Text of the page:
Eye Infections

Eye infections in cats, though relatively common, can lead to discomfort and potential vision impairment if left untreated. This article aims to provide a comprehensive overview of eye infections in cats, including their causes, symptoms, diagnosis, treatment options, and preventive measures.

Table of Contents

Understanding Feline Eye Infections

Eye infections in cats can be caused by a variety of factors, including bacteria, viruses, fungi, or parasites. These microorganisms can enter the eye through direct contact with contaminated objects or surfaces, trauma, or underlying systemic diseases compromising the immune system. Common types of eye infections in cats include conjunctivitis, keratitis, uveitis, and blepharitis.

Identifying Symptoms

Ocular Discharge

One of the primary signs of an eye infection in cats is the presence of ocular discharge, which may vary in color, consistency, and quantity depending on the underlying cause. Discharge may be clear, mucoid, purulent (yellow or green), or bloody.

Redness and Swelling

Eye infections often cause redness and swelling of the conjunctiva (the thin, transparent membrane covering the inner surface of the eyelids and the white part of the eye). Inflammation of the conjunctiva, known as conjunctivitis, can result in a pink or red appearance of the eye.

Squinting and Excessive Tearing

Cats with eye infections may squint or keep their eyes partially closed to reduce discomfort. Excessive tearing, also known as epiphora, may occur as the eye attempts to flush out irritants or pathogens.

Diagnosis and Treatment

Veterinary Examination

Diagnosing eye infections in cats requires a thorough ophthalmic examination by a veterinarian. This may include visual inspection of the eye using a slit lamp biomicroscope, assessment of corneal clarity, measurement of intraocular pressure, and evaluation of tear film quality.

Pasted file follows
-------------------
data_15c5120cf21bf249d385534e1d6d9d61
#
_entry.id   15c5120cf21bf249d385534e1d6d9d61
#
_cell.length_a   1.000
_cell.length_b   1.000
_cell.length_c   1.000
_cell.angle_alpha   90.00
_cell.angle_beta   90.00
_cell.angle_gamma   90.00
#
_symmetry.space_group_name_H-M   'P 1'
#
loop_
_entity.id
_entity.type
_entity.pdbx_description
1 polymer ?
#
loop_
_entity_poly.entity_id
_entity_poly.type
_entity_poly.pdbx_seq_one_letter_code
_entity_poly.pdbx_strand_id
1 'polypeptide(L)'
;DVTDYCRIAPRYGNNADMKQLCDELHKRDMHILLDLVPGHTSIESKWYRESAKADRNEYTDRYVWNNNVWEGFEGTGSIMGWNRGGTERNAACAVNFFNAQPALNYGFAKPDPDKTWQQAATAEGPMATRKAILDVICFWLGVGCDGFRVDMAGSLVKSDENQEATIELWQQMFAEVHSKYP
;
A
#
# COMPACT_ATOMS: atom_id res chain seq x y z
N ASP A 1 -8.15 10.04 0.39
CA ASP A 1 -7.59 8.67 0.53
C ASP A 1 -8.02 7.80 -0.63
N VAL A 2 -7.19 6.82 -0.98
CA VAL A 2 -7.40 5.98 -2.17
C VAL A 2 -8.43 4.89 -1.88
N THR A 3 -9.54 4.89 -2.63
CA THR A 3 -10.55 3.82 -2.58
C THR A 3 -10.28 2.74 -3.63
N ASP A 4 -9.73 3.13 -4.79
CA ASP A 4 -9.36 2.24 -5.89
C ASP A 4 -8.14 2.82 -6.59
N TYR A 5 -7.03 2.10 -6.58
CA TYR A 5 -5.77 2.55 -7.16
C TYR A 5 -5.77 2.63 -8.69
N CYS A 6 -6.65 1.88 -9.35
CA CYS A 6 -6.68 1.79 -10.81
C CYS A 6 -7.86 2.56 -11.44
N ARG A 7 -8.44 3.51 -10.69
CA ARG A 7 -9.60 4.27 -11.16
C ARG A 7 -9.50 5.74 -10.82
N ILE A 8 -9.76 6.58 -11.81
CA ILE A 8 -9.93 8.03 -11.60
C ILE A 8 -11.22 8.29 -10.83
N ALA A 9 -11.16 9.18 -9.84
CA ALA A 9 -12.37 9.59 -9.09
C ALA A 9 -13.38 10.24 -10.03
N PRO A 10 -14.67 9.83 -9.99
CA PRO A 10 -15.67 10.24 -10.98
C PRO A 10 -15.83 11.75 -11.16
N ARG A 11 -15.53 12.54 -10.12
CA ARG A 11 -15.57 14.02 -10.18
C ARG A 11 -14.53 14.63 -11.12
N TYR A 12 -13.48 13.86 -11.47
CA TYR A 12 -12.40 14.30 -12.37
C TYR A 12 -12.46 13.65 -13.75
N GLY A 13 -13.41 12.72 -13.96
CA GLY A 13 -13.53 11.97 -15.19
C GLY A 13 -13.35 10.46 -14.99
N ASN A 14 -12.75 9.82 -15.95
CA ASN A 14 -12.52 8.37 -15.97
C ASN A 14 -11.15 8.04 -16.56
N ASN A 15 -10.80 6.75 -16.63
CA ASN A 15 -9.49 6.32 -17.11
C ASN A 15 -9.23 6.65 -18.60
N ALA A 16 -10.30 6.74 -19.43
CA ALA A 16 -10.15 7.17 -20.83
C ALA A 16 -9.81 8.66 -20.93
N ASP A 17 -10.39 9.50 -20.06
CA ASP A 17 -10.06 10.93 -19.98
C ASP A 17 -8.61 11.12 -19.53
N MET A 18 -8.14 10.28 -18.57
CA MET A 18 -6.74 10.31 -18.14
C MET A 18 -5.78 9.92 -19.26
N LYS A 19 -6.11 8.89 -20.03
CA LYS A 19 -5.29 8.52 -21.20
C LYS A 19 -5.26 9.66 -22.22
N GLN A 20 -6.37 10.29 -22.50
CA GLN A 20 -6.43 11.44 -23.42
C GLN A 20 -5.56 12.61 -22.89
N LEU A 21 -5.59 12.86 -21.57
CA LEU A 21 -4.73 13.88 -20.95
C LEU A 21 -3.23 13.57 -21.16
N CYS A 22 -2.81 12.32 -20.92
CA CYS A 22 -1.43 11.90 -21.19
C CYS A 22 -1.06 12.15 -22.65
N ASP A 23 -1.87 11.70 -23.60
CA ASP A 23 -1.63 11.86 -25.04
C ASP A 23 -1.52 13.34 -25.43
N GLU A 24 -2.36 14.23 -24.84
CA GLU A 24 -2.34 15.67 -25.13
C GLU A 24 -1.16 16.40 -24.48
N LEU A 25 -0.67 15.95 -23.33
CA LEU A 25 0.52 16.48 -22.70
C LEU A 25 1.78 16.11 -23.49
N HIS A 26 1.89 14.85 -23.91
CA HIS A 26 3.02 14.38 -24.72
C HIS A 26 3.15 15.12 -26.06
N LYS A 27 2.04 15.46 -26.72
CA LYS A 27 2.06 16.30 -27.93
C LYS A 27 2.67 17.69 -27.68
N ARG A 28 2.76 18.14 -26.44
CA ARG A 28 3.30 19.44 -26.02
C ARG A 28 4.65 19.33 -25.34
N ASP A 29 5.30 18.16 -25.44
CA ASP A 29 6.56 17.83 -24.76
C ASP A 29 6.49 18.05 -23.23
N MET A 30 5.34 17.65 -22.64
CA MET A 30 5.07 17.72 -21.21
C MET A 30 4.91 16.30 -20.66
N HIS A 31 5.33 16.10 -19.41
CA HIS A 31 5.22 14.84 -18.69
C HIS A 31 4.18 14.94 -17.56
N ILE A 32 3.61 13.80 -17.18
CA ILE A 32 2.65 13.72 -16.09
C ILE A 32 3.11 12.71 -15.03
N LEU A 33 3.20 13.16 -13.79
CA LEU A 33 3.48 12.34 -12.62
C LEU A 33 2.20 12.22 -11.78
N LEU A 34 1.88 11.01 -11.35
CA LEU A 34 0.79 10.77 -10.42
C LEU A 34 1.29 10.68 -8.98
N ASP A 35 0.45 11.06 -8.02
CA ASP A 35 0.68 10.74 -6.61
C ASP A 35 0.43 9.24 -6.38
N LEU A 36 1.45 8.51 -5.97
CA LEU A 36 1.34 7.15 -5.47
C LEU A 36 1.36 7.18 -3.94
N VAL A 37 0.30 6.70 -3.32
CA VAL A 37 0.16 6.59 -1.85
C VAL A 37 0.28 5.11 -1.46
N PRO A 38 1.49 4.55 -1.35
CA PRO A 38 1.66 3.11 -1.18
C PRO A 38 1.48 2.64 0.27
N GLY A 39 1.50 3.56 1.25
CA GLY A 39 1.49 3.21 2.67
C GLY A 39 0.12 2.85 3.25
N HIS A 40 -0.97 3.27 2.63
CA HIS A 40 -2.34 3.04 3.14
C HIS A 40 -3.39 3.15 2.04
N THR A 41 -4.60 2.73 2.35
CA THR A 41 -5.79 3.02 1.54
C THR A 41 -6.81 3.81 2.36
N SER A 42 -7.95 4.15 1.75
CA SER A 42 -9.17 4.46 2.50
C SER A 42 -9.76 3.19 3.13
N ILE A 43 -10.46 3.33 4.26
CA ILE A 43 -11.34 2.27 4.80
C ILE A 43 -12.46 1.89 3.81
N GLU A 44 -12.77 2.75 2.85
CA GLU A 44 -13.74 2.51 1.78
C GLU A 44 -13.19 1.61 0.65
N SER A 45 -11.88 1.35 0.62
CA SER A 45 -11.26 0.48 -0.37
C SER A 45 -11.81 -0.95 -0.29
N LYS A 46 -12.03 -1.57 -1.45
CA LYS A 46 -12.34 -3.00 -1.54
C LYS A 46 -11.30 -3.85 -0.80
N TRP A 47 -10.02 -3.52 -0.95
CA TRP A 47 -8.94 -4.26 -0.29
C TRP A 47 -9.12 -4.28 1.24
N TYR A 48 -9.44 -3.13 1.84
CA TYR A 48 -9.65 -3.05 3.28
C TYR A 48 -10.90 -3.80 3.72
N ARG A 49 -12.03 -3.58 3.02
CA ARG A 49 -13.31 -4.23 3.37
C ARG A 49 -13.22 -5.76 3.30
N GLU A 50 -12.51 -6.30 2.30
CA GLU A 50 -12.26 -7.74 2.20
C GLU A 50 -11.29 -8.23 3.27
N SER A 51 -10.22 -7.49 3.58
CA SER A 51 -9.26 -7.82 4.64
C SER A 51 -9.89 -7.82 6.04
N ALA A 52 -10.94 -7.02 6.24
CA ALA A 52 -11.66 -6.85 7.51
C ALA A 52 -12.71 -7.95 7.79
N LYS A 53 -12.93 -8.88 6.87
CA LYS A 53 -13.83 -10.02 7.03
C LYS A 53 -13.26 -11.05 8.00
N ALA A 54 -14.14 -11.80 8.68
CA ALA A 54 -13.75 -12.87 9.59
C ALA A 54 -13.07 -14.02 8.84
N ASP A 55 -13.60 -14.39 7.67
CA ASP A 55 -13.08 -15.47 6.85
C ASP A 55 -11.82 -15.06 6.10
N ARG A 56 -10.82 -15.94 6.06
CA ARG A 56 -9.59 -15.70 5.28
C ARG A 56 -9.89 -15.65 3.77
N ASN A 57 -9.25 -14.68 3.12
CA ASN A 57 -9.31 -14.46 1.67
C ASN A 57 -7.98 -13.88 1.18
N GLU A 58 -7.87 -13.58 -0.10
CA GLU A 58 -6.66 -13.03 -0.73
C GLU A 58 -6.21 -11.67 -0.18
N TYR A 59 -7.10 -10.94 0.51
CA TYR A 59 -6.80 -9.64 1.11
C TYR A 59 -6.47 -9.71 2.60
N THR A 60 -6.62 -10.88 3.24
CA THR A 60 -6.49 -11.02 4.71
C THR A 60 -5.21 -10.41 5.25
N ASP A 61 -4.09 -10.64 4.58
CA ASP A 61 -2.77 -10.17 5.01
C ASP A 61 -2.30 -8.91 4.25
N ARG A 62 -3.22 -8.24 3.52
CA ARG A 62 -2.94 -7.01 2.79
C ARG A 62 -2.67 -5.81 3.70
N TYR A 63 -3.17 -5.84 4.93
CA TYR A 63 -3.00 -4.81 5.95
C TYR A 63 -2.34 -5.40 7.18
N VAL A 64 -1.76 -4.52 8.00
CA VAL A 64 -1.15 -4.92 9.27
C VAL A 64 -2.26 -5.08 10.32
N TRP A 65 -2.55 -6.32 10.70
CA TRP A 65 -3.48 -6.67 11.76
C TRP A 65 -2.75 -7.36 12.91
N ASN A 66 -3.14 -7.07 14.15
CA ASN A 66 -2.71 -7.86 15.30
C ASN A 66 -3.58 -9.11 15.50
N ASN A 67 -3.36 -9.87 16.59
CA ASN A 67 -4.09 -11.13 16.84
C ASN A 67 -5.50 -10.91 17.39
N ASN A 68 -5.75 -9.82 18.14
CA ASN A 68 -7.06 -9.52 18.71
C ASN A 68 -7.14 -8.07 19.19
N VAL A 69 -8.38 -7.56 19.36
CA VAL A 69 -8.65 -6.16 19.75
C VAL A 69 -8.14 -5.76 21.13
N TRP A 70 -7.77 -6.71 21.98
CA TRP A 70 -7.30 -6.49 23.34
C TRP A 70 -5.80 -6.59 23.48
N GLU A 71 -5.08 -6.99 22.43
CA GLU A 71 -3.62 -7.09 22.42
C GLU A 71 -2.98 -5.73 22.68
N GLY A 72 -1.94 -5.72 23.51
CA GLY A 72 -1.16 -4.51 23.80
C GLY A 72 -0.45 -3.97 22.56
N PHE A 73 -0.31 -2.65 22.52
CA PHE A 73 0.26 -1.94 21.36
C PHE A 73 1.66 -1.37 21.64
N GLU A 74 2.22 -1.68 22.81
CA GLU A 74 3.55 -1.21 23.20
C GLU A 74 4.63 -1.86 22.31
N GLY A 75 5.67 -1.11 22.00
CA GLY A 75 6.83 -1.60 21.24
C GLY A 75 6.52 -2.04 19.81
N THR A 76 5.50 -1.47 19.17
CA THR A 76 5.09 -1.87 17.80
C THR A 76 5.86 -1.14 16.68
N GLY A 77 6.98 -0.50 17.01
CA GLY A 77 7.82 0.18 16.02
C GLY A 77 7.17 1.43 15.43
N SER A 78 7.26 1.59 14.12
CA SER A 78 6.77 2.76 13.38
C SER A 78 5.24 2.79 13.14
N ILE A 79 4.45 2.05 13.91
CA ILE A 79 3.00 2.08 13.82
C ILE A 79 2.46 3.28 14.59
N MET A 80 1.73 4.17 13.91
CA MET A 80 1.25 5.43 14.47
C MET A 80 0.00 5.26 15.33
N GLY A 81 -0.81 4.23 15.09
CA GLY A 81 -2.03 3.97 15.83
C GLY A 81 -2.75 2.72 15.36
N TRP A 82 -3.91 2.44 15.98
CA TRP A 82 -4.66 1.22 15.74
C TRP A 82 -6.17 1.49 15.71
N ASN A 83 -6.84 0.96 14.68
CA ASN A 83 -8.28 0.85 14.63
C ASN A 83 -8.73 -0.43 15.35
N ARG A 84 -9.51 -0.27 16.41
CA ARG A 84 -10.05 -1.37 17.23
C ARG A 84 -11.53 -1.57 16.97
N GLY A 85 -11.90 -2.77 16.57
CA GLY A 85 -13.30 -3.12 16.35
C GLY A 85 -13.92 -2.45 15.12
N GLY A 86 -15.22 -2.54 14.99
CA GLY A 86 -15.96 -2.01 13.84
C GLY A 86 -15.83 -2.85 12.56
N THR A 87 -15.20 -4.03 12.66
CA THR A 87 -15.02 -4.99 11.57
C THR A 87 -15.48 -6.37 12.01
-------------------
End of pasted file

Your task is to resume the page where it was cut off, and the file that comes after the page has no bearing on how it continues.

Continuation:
Diagnostic Tests

Additional diagnostic tests may be necessary to identify the underlying cause of the eye infection and determine the most appropriate treatment. These may include conjunctival swabs for cytology or culture and sensitivity testing, corneal staining to detect ulcers, or blood tests to assess for systemic diseases predisposing to ocular infections.

Treatment Options

Treatment of feline eye infections depends on the underlying cause and severity of the infection. In many cases, topical or systemic antibiotics, antivirals, antifungals, or anti-inflammatory medications may be prescribed to control infection, reduce inflammation, and alleviate symptoms. Warm compresses and gentle cleaning of the eye may also help remove discharge and promote healing.

Preventive Measures

Environmental Hygiene

Maintaining a clean and hygienic living environment for cats can help reduce the risk of eye infections. Regular cleaning of litter boxes, grooming supplies, and bedding can minimize exposure to potential pathogens and irritants.


Vaccination against common infectious agents known to cause eye infections, such as feline herpesvirus (FHV-1) and feline calicivirus (FCV), can help reduce the risk of disease transmission and minimize the severity of symptoms in infected cats.

Routine Veterinary Care

Regular veterinary examinations are essential for monitoring your cat’s ocular health and detecting eye infections early. Prompt intervention and treatment can help prevent complications and promote timely resolution of the infection.


Eye infections in cats can cause discomfort and potential vision impairment if not promptly diagnosed and treated. By understanding the causes, symptoms, diagnosis, treatment options, and preventive measures associated with feline eye infections, cat owners can take proactive steps to safeguard their feline companions’ ocular health and ensure a lifetime of clear, comfortable vision. With proper care, attention, and veterinary guidance, cats can overcome eye infections and enjoy a fulfilling life free from ocular discomfort and complications.

Animal Eye Clinic

Monday, Tuesday & Thursday 9am – 5pm
Wednesday 9am – 5pm
Saturday – Closed

Animal Emergency Center of the Quad Cities

Every Tuesday and Friday

Scroll to Top